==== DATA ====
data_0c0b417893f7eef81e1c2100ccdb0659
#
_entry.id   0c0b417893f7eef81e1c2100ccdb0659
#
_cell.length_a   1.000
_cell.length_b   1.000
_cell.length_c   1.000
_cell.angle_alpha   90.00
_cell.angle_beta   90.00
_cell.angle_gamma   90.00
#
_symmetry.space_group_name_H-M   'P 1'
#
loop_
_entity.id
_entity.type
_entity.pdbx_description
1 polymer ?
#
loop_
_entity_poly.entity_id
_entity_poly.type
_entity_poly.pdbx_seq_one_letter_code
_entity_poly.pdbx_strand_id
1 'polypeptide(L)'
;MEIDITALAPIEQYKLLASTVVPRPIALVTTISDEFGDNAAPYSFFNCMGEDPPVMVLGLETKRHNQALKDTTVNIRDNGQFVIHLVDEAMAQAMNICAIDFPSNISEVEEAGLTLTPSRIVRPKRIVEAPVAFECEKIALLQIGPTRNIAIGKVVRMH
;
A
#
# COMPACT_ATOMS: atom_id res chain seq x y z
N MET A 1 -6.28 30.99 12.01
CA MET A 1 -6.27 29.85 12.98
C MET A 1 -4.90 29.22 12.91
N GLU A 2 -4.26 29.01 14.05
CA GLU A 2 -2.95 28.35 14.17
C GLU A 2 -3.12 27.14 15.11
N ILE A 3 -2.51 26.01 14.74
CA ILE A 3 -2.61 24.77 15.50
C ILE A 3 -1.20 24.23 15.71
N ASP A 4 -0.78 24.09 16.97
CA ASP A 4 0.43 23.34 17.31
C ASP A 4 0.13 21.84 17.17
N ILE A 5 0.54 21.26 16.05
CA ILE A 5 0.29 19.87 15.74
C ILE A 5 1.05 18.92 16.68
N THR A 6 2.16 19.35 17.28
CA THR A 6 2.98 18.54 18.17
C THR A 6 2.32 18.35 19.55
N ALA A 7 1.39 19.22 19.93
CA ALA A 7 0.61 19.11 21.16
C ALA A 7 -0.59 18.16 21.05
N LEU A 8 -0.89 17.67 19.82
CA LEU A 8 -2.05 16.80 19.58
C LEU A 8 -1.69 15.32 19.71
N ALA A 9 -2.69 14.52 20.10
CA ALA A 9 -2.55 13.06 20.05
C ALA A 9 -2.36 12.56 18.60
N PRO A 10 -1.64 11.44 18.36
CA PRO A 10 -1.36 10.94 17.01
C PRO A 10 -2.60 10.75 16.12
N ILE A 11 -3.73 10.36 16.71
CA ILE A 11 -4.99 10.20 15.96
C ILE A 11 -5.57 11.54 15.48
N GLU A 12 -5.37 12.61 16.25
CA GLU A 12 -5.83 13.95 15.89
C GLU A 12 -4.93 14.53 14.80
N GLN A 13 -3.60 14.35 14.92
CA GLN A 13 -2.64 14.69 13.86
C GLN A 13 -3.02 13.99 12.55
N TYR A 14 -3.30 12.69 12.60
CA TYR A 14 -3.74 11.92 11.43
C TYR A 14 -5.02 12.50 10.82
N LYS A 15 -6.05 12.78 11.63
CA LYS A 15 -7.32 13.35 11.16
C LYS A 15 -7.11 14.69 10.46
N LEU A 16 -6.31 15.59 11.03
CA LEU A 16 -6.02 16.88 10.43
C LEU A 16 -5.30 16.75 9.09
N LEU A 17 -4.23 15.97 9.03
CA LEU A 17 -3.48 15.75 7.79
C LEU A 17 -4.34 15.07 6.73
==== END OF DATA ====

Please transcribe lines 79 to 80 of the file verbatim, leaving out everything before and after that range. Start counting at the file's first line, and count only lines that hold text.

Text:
N LEU A 17 -4.23 15.97 9.03
CA LEU A 17 -3.48 15.75 7.79